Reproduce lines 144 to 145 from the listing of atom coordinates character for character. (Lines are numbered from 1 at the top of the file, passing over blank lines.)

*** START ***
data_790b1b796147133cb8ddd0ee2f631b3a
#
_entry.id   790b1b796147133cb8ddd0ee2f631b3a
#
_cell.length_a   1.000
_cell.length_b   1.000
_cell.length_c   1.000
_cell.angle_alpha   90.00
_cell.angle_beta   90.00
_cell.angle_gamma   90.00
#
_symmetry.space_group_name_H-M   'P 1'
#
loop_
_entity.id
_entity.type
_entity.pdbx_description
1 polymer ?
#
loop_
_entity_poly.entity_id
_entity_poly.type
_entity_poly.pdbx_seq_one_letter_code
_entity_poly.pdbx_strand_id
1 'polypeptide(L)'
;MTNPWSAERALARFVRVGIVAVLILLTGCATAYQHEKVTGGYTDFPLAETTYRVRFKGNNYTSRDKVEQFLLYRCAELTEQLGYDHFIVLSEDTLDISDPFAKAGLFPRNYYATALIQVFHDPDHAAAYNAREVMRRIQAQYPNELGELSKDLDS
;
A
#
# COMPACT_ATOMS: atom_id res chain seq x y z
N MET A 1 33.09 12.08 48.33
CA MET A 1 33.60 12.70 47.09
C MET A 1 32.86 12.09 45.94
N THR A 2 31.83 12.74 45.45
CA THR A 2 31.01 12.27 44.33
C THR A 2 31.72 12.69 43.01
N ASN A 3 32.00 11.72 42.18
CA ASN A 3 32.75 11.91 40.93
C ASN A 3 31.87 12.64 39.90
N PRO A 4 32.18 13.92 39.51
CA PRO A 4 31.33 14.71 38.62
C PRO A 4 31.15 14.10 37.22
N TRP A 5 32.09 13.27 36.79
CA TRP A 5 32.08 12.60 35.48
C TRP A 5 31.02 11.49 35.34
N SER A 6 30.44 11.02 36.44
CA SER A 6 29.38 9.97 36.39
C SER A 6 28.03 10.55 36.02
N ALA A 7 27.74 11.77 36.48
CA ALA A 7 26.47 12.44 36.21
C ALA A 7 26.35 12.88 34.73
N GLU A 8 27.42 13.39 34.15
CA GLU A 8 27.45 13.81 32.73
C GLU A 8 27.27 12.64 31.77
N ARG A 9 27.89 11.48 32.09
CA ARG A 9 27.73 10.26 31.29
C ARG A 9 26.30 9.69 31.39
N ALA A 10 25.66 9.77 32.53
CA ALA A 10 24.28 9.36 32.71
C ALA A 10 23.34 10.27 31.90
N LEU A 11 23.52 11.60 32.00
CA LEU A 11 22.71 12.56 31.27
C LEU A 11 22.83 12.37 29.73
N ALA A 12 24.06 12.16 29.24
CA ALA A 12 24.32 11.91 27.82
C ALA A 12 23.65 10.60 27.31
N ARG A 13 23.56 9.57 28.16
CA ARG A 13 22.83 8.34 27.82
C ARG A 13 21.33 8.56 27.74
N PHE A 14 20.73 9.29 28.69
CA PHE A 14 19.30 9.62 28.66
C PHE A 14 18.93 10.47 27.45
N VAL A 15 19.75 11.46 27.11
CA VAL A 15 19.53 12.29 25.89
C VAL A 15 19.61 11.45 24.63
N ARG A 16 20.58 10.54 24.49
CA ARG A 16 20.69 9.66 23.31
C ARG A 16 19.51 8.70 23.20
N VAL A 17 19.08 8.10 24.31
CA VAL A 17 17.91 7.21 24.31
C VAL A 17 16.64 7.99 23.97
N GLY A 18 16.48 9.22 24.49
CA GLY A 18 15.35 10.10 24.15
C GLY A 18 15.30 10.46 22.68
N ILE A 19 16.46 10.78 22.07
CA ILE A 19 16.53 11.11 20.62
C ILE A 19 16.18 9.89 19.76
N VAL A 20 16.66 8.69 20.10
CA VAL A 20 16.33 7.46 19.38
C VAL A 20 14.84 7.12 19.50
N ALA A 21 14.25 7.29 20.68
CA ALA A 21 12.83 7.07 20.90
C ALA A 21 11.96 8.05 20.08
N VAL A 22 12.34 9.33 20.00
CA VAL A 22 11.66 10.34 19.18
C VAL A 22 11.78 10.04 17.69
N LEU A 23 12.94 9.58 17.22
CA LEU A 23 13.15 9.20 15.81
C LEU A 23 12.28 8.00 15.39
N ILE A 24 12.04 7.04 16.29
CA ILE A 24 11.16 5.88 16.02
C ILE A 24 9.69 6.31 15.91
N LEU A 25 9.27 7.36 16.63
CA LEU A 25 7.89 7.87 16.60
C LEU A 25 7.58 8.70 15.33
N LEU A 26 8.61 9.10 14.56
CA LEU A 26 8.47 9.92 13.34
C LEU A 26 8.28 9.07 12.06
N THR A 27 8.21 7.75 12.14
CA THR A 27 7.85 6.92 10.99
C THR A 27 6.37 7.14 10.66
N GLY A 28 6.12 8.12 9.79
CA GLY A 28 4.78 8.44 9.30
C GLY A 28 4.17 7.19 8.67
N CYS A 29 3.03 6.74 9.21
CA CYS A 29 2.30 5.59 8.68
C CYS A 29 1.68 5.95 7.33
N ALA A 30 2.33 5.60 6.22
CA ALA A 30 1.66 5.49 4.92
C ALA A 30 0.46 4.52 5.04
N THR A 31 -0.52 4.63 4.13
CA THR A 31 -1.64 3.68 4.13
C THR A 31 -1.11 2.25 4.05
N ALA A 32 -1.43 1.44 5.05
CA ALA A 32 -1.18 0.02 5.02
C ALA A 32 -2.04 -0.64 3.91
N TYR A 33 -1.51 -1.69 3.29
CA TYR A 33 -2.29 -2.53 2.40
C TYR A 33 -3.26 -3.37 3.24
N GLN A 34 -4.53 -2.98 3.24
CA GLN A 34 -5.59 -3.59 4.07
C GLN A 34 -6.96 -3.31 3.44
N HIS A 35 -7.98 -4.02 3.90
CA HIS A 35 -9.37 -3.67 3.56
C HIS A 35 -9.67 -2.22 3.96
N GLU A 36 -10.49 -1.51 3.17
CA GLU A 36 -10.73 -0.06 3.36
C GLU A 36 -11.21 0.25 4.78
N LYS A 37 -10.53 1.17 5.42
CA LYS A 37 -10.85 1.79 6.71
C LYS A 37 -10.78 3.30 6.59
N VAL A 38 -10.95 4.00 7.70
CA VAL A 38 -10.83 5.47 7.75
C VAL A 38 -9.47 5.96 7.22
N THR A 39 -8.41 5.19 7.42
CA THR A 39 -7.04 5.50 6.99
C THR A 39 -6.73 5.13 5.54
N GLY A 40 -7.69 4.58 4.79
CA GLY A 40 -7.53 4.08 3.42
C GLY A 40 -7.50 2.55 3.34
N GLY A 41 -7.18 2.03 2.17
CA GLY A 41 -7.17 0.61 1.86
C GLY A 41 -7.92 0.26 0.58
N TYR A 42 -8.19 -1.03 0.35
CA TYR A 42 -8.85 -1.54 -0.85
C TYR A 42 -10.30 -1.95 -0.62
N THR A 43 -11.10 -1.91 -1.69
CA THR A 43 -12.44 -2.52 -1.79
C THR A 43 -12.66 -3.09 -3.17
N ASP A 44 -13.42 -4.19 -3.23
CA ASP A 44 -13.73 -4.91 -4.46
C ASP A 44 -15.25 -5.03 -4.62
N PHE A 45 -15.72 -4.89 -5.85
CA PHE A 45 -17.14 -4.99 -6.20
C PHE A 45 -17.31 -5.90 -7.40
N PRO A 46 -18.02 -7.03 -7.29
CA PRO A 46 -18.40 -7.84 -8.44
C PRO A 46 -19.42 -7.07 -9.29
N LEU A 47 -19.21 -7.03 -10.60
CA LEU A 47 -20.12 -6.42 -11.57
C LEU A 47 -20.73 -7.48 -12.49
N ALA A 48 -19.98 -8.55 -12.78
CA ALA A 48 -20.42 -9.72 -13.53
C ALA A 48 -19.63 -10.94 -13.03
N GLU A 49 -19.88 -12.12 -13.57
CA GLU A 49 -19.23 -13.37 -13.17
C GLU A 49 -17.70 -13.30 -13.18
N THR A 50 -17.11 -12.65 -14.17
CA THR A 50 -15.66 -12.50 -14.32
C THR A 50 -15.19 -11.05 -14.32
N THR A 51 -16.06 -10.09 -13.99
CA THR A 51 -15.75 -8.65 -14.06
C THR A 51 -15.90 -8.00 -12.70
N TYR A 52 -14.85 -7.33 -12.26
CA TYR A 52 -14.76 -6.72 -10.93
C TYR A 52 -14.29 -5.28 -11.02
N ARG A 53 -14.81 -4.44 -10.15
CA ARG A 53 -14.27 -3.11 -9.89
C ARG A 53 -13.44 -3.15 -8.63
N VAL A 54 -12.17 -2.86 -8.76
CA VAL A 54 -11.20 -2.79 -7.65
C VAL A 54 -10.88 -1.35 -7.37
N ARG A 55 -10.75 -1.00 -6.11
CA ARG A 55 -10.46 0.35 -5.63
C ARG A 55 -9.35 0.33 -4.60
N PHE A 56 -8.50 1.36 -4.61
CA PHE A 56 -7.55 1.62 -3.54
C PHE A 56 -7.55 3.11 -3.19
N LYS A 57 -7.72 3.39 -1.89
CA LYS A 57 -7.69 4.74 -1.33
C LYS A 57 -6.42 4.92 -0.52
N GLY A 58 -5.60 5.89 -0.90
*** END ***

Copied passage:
C VAL A 38 -9.47 5.96 7.22
N THR A 39 -8.41 5.19 7.42